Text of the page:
Having a baby? Here’s how to work out your shared finances

Baby crawling with mother in the background

There are a lot of ways to share your finances with a partner, and you may already have found a system that works for you – but that may need to change if you’re having baby.

By Remy Maisel

If you’re planning to have a baby, or have discovered that one is on the way, you’ll probably need to discuss how your household – and your new family – will run financially. Here’s what two personal finance experts say about how to manage this change:

1. Have a conversation about money with your partner/other parent

Although many of us find it difficult to discuss money, it might lead to problems down the line if you don’t do this now. 

“You could wait forever to find a ‘good’ time, so I think you’ve got to tackle it head on,” says Sue Hayward, Personal Finance & Consumer Expert. “Just suggest to your partner that you ‘have a chat about how we’re going to manage our money’ and maybe sit down over coffee on a Saturday morning when you won’t be disturbed or feel frazzled after a day at work. This way you both know what’s coming and nobody’s caught off guard.”

Once you’ve had a frank discussion about your financial circumstances, you can also start to agree about who will take time off work and how to contribute to the household bills. 

Fairness doesn’t always mean 50/50 – so consider who’ll be earning what when you decide how the bills will be split during parental leave. If one parent has stopped working or reduced their hours to care for the baby, that’s a financial and career sacrifice they’re making, which also enables the other person’s career.

Unless both parents equally share childcare, the person taking leave can reasonably expect some financial support from the higher earner and an acknowledgement that the childcare they’re providing is work and that they’re making a financial sacrifice.

If you’re a single parent, make sure you’re taking advantage of all benefits and getting any maintenance payments you’re owed as this will go a long way to helping you support your child.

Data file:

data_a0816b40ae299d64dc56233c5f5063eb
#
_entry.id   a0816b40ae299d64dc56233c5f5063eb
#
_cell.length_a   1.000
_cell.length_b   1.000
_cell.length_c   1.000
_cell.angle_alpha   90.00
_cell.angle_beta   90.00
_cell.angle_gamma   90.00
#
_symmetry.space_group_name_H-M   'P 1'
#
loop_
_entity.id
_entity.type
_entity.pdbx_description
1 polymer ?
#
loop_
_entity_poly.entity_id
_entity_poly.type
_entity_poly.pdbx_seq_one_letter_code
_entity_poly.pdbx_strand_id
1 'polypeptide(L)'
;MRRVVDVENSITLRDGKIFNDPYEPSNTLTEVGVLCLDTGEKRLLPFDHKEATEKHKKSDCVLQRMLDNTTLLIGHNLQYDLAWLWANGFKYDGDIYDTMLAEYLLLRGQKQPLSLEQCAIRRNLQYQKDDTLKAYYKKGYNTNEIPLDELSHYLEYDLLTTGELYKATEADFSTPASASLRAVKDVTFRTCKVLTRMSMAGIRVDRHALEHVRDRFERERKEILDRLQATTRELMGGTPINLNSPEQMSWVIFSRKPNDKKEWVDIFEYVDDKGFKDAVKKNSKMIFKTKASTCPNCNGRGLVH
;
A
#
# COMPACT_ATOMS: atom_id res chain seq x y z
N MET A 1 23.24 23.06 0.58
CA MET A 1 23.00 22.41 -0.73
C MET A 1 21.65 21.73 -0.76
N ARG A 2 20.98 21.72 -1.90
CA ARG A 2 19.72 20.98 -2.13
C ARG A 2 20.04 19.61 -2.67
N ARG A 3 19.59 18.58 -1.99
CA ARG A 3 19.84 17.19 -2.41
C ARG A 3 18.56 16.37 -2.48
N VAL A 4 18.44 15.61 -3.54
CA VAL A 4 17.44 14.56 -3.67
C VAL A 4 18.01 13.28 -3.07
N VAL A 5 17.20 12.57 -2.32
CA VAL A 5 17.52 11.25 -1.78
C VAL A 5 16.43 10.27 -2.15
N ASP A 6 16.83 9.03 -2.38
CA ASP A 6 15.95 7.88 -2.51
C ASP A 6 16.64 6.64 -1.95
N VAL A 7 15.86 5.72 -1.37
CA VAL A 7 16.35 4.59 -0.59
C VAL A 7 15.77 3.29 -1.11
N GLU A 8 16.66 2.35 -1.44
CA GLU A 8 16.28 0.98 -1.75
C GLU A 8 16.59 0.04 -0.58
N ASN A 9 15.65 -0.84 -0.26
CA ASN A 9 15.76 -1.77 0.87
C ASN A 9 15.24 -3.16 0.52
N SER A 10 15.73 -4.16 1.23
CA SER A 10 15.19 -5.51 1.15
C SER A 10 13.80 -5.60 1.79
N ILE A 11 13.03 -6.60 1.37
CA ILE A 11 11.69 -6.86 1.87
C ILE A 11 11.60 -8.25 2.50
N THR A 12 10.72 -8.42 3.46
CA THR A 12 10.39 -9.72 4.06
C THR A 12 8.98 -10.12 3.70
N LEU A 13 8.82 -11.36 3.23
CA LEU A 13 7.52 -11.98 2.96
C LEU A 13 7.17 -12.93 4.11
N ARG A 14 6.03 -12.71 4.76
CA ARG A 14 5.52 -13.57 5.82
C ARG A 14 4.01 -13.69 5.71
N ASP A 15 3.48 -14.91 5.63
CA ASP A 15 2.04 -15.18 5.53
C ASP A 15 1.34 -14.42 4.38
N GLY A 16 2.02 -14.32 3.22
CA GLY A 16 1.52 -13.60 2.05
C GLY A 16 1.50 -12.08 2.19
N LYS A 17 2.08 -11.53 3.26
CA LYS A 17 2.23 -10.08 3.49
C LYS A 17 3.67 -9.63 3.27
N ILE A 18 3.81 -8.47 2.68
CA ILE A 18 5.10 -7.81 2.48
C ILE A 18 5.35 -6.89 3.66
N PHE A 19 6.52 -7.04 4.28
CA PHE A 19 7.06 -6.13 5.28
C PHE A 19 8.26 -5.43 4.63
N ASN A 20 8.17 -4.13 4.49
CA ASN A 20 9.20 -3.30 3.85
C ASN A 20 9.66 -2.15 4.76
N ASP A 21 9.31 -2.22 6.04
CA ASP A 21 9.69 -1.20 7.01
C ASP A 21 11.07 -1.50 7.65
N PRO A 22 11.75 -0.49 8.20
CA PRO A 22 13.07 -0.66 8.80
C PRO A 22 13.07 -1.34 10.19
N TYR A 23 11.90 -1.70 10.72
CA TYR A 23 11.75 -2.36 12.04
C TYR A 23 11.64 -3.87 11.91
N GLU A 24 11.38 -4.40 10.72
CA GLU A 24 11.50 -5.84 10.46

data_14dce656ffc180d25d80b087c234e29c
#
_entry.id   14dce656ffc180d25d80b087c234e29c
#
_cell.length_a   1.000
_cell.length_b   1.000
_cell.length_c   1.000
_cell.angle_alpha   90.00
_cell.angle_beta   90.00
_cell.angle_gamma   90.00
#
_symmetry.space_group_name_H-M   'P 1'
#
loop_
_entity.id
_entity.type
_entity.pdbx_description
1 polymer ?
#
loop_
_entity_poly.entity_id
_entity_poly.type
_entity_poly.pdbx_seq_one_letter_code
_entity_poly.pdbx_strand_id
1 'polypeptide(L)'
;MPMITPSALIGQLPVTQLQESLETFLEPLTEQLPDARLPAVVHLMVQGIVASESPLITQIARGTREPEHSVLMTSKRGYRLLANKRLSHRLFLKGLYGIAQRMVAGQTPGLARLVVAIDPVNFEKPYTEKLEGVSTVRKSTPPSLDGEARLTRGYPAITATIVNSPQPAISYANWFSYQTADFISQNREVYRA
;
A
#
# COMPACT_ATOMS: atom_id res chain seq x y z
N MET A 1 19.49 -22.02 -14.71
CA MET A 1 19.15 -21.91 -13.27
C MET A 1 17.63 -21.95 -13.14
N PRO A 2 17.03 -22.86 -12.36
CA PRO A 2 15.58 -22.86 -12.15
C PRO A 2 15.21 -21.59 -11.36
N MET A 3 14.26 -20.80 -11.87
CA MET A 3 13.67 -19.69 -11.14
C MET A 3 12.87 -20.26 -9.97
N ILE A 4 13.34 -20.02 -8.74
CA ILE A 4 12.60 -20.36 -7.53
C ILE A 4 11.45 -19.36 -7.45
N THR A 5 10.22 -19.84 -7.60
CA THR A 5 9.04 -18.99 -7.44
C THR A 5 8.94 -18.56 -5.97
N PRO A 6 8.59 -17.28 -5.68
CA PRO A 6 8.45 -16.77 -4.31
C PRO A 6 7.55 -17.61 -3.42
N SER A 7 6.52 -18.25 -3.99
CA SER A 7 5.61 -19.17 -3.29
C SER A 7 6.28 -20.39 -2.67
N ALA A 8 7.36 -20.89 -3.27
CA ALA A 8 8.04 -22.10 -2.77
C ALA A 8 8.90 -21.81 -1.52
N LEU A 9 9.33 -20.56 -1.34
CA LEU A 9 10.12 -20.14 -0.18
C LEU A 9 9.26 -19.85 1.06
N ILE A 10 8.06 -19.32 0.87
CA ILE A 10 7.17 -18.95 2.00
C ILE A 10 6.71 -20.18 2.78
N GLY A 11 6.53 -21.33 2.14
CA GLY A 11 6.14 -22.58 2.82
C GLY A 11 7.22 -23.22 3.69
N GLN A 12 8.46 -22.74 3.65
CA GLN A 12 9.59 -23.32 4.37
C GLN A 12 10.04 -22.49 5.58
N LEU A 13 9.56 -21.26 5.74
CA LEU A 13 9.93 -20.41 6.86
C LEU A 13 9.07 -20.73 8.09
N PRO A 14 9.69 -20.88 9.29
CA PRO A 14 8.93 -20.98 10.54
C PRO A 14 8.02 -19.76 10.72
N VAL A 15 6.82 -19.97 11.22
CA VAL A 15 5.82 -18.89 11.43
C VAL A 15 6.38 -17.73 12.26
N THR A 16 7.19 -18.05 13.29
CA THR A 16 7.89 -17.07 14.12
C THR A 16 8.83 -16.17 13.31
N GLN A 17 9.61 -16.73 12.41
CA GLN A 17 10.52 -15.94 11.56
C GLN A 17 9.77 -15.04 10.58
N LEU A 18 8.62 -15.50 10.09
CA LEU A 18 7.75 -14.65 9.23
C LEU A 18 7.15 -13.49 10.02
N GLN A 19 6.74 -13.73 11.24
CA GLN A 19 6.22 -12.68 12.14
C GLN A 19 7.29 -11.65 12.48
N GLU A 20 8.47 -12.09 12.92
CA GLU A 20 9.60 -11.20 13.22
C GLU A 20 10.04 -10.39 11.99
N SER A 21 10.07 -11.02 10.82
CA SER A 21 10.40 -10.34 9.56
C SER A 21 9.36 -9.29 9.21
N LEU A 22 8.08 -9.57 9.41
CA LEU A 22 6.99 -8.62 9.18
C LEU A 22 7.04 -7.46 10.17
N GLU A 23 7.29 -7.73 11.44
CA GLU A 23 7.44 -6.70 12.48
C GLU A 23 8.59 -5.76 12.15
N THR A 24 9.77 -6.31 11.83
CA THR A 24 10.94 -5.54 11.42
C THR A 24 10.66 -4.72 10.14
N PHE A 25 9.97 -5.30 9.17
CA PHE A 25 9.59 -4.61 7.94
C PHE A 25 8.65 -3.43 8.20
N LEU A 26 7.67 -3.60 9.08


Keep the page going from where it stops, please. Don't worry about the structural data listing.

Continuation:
2. Get your financial house in order

Take care of the most urgent issues, like paying off debt or taking out life insurance. Aviva offers Free Parent Life Cover – £15,000 worth of cover for free to parents of children under four years old. 

Sue says the first order of business after addressing any debts is to have a conversation about your affairs. “Ideally, try and work towards paying off any outstanding credit card debts and build up some savings to fall back on. And don’t shy away from those awkward but important conversations about life insurance and making a will,” she says.

Clara Wilcox, Career & Return to Work Coach for Parents at The Balance Collective, gives similar advice. “It’s important to also consider the realities of life insurance – what would happen to your family if you were no longer able to earn or not around to care for them. You also should look into setting aside some money to get your will in order. I was shocked to discover that without a will, should something happen to myself and my husband, I would have no say in who looked after our children.”

It’s even more important to consider making legal arrangements if you and your partner are not married – should anything happen to your partner, and you haven’t made these arrangements. You can’t assume you’d be able to continue living in the family home if you’re not on the deed, for example. 

3. Start saving and budgeting

As having a child is expensive and your household income is likely to drop, most people start saving right away. It’s also a good idea to make and stick to a budget that fits your new lifestyle – though your wellbeing should be accounted for, too.

And keep in mind that six in 10 new parents say in hindsight they bought unnecessary items for their first baby 1. Do you really need a nappy bin and bottle warmer when a regular bin and a bowl of warm water do the same thing for less?

“If you are planning to have children, or just discovered you are, this is an exciting time! Congratulations!” says Clara.

“Pay attention to your health and wellbeing, take a good look at your finances and work out what are the must-haves, where you can cut back and where you can save money. Get clear on what type of life you want as a parent and realise that money is there to help you craft that life.

“On a practical level, I always recommend considering where you buy things from – babies don’t need lots of gadgets and toys. Could you help manage your finances by buying pre-loved or selling on items after you need them?”

The earlier you start saving and the more carefully you budget, the better prepared you’ll be for the impact having a child will have on your finances. 

Baby essentials for first-time parents

According to our survey, here are some of the essentials that new parents spend money on before the baby arrives – and how much they cost on average 1:

Preparing for baby purchase

Average spent 2019

Pram / pushchair


Furniture for nursery


Cot / mattress / cot bedding


Baby clothes


Baby toys


Car seat


Moses basket / bedding


Baby bouncer / swinging chair


Nappies / baby toiletries


Bottles / steriliser


These figures represent the averages spent, but some people may spend much more on items such as pushchairs, so its best to be prepared.

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